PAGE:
Skip to Main Content

The Electric Border Collie

Pin it

Go to Science@NASA home page

The Electric Border Collie

Using electric fields, NASA-supported researchers are learning to herd microbes for the benefit of astronauts and Homeland Security.


Link to story audioListen to this story via streaming audio, a downloadable file, or get help.

May 14, 2004: For thousands of years, humans have been herding. Goats. Sheep. Cattle. It's not always easy, and modern ranchers usually have help. They use a Border Collie to keep their beasts together. These dogs are amazing; if they can see it, they can herd it.

But what do you do if you want to herd, say, microbes?

It's not as silly as it sounds. Onboard a spaceship, for instance, a few microbes floating in the ship's drinking supply could be a harbinger of trouble to come. The same is true of urban water supplies. What if terrorists dump pathogens into a city reservoir? Herding microbes together for testing and eradication could save the day.

Right: Giardia lamblia. This single-celled organism makes people sick when it gets into their drinking water. Photo credit: H. Lindquist, US EPA. [More]

NASA-sponsored researchers at Texas A&M University are working on a prototype device, a sort of electric Border Collie, that might be able to herd microbes. The principle is simple: the cell membranes of some pathogens are negatively charged. Electric fields, therefore, could be used to corral the tiny beasts.

Conventional microbe detectors work with very small volumes of water, usually between 10 and 50 millionths of a liter. That can be a problem: If dangerous microbes are widely dispersed in the water supply--as they might be in the early stages of infestation--the odds of finding microbes in such a tiny sample are poor. Choosing a sample to test that contains the harmful microbe is a hit-or-miss proposition.

Sign up for EXPRESS SCIENCE NEWS delivery
"The biggest roadblock for any agency -- whether it's Homeland Security or for NASA or for EPA or anybody else -- is to monitor a large quantity of water [for small numbers of microbes]," notes Suresh Pillai of Texas A&M.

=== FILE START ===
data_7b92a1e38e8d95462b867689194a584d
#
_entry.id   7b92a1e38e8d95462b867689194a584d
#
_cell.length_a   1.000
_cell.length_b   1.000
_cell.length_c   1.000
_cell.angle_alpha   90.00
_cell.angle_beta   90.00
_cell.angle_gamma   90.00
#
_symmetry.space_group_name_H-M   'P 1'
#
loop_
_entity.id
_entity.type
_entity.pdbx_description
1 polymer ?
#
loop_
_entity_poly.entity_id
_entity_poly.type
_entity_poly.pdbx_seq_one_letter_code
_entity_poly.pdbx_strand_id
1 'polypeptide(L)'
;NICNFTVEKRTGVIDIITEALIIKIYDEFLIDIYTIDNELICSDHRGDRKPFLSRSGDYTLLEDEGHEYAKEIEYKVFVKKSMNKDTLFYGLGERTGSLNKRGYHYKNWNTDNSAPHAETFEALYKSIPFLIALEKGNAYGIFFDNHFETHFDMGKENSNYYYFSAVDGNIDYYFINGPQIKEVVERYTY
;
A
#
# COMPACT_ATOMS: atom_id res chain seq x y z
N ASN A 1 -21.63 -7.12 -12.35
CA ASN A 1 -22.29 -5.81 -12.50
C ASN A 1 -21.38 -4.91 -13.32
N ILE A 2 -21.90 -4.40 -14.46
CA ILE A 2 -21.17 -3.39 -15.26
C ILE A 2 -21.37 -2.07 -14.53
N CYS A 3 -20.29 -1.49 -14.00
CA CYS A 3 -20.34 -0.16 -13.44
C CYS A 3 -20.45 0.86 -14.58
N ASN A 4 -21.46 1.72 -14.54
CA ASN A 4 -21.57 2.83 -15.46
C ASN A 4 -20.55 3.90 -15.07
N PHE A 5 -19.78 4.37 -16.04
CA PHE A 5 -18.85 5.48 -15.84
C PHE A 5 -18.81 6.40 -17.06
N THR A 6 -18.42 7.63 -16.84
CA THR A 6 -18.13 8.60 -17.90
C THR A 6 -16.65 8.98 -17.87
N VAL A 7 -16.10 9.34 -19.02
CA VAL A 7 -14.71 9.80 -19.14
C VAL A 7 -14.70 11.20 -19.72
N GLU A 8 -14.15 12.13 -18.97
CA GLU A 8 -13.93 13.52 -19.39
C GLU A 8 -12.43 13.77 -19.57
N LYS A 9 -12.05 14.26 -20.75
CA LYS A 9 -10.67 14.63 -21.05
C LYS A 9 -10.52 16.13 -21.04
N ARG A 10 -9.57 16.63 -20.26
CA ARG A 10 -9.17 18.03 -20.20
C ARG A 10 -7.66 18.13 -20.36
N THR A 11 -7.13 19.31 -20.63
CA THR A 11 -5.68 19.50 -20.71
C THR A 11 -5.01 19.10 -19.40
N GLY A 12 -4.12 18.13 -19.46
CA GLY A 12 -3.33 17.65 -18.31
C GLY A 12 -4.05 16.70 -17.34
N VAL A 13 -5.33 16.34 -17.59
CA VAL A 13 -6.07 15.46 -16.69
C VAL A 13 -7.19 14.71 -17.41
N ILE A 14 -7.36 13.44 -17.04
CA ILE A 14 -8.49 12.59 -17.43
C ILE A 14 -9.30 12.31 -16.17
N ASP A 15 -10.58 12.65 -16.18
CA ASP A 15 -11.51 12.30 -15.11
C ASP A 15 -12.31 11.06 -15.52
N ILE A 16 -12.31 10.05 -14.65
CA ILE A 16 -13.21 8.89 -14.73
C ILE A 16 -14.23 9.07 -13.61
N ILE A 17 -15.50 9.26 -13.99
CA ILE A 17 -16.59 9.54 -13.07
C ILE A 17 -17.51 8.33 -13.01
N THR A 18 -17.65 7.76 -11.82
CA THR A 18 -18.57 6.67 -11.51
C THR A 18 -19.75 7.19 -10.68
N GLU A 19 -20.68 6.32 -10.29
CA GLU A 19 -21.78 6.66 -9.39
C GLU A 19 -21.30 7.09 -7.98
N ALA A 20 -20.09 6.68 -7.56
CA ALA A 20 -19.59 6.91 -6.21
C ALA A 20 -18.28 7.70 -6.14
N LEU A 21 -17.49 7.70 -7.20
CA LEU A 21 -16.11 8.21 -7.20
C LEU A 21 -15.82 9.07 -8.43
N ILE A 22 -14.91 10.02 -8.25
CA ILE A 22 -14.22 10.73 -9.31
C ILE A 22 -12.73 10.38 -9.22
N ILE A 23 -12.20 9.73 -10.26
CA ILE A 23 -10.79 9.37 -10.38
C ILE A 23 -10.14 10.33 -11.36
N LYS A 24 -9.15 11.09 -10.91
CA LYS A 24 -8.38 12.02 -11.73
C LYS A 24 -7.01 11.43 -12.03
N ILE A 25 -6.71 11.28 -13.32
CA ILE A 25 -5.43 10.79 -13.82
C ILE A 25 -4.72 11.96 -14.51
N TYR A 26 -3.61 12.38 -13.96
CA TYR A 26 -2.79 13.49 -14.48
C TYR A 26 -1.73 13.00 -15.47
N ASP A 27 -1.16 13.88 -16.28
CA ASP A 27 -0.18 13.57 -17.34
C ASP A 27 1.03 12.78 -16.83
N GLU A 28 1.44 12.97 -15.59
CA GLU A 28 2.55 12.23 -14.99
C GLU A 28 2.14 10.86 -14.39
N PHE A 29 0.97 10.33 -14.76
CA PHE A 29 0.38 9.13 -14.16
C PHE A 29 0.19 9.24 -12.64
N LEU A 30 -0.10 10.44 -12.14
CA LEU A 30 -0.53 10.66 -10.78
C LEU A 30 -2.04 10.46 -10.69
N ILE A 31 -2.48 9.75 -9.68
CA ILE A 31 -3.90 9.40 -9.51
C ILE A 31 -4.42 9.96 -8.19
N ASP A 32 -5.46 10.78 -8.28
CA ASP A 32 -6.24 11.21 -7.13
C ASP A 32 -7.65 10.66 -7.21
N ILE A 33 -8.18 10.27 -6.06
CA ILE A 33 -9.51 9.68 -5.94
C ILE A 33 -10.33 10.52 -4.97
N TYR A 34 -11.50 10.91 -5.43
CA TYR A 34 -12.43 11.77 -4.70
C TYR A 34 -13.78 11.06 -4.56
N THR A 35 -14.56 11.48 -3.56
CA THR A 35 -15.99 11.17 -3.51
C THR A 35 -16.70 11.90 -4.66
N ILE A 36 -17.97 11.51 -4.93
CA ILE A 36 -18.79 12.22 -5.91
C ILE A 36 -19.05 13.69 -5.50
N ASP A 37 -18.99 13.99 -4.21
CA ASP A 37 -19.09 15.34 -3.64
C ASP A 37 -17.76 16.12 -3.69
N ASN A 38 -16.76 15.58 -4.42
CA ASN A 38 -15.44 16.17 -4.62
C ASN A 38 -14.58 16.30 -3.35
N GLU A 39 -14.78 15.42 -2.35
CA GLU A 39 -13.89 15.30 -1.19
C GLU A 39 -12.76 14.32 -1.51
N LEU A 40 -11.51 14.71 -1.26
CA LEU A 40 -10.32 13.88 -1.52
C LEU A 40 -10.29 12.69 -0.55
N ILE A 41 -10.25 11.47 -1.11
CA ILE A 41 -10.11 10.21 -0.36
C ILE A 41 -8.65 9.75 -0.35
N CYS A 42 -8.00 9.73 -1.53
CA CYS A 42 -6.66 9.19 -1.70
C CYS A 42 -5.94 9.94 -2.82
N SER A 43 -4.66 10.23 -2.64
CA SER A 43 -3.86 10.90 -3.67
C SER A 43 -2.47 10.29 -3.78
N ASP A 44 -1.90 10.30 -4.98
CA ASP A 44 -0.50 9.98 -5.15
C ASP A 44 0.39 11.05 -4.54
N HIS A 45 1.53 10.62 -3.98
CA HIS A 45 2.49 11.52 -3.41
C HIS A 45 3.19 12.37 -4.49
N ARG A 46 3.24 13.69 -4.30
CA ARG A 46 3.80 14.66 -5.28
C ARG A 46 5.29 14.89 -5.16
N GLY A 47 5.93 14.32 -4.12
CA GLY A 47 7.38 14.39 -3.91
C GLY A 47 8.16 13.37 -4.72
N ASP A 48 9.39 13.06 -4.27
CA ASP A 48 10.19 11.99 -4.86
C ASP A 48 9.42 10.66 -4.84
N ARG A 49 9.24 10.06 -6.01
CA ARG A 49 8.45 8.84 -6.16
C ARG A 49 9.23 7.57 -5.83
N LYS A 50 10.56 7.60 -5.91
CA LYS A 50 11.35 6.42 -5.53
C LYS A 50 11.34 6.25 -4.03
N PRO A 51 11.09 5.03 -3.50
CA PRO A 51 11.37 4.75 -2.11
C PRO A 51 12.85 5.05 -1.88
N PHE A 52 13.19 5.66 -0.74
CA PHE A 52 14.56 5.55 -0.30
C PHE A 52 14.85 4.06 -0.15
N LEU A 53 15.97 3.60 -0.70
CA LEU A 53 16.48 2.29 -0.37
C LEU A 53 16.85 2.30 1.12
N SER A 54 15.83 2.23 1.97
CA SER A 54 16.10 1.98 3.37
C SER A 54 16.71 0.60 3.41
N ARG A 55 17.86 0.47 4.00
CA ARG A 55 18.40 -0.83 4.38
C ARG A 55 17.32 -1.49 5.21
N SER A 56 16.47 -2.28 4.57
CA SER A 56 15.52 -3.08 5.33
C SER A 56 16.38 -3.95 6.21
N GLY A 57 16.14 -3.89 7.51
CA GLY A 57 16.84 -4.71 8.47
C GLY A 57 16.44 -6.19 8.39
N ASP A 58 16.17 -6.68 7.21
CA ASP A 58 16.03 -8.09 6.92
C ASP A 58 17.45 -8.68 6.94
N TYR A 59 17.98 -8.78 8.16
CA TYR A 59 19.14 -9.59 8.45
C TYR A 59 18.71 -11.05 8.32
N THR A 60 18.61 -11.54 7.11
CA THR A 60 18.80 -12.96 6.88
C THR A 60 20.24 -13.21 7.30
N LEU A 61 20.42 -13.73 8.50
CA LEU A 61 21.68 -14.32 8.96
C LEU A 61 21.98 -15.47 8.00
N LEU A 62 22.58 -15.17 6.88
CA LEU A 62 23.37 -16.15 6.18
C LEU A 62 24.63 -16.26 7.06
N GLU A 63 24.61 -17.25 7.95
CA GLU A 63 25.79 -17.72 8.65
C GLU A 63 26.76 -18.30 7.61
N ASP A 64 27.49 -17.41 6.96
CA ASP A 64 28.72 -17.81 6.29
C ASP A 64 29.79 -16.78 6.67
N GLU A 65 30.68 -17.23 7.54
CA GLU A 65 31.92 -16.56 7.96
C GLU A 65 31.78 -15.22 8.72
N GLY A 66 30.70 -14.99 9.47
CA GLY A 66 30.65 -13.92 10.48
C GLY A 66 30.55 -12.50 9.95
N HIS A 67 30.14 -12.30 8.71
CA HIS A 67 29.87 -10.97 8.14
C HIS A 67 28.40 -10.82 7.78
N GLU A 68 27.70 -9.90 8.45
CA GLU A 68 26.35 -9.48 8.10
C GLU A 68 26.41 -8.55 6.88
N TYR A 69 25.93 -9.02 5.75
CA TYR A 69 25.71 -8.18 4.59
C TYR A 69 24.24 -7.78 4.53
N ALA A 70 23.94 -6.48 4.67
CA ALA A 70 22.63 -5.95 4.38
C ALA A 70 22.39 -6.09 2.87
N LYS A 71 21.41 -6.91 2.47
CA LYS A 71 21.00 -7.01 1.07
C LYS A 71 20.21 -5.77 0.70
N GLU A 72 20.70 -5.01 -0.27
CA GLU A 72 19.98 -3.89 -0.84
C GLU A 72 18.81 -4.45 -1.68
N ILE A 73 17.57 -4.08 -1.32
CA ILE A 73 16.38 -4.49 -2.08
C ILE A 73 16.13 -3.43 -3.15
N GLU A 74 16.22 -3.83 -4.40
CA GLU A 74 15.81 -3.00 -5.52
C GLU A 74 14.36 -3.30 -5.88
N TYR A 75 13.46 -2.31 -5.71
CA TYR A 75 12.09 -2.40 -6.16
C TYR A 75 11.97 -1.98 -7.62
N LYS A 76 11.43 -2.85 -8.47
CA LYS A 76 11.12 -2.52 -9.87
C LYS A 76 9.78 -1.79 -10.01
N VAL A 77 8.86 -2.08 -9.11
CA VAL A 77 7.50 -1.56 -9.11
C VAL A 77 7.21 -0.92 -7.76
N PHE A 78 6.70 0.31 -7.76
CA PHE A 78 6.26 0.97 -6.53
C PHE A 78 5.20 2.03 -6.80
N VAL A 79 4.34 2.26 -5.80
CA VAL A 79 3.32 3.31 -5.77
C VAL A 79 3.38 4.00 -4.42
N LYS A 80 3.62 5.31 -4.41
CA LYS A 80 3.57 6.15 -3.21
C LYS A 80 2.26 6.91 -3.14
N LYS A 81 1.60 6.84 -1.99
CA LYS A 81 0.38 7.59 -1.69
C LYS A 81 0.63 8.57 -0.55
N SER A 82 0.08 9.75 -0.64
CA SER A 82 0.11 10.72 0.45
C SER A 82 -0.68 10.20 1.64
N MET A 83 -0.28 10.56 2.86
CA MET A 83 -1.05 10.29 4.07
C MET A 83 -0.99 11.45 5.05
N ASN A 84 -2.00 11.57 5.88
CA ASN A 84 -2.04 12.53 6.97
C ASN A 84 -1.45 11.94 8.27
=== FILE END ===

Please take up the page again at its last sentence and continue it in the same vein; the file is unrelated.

Pillai and and his collaborator, Texas A&M engineering professor Ali Beskok, have recently received a grant from NASA's Office of Biological and Physical Research to solve this problem.

The device Pillai and Beskok are designing for NASA will use positively-charged electrodes to attract bacteria. The membrane "bag" that separates a bacterium's innards from the outside world is made from a kind of fat molecule. Embedded in this membrane are a wide variety of larger, carbohydrate and protein molecules that control the microbe's interaction with the outside world. These embedded molecules each have a distinctive pattern of positively and negatively charged regions on their surfaces. For the pH levels (i.e., acidity) typical of drinking water, the net charge from these embedded molecules is usually slightly negative, so they will be drawn to a positively charged electrode.

Above: Cartoon of a typical cell membrane. [More]

Their device would channel about 5 liters of recycled water per hour through hundreds of parallel tubes, each only about a quarter of a millimeter wide. The small size of these tubes ensures that any microbes present in the water will pass close by the positive electrode lining the tube wall and become stuck to it. Occasionally, the electrode is switched off and the collected microbes are flushed out into a second, similar device, which concentrates them further. After one more volume-reducing step, most of the bacteria and viruses from dozens of liters of water will be corralled into about a milliliter of water -- a thimbleful -- which can then be automatically divided up and tested to see if dangerous species are present.

"Once you can get a large volume of samples into a small volume, then detecting organisms in that small volume is a breeze," Pillai says.

The device ought to be able to catch more than 90 percent of the microbes that pass through it, Pillai says. Currently he and Beskok are doing research to aid in finalizing the design -- checking to see how strong the electrode must be, for example, and what the optimum width and number of the micro-tubes would be. He hopes to have a prototype ready for testing about a year from now.

Right: Simulated microbes (synthetic microspheres) carrying a fluorescent dye are attracted to positively charged electrodes. Note the plus (+) and minus (-) signs denoting the charge of the electrodes.

"We also got funding from the State of Texas to develop a similar device for testing drinking water supplies," Pillai says. "The water utility of the city of El Paso (Texas) said that they would allow us to field test our device on their distribution system and see if it really works."

"Another version of our device that would be smaller and lighter will be designed for use in space."

It could come in handy onboard the International Space Station, for instance. And certainly such devices will be needed for extended trips to the Moon or Mars. Far from Earth, a Mars-ship's water supply will be continuously recycled, gathering water from every possible source--even an astronaut's exhaled breath and urine. Herding microbes in such an environment is obviously a good idea.

With an electric Border Collie onboard, astronauts can corral microbes and deal with them, before their numbers get out of hand.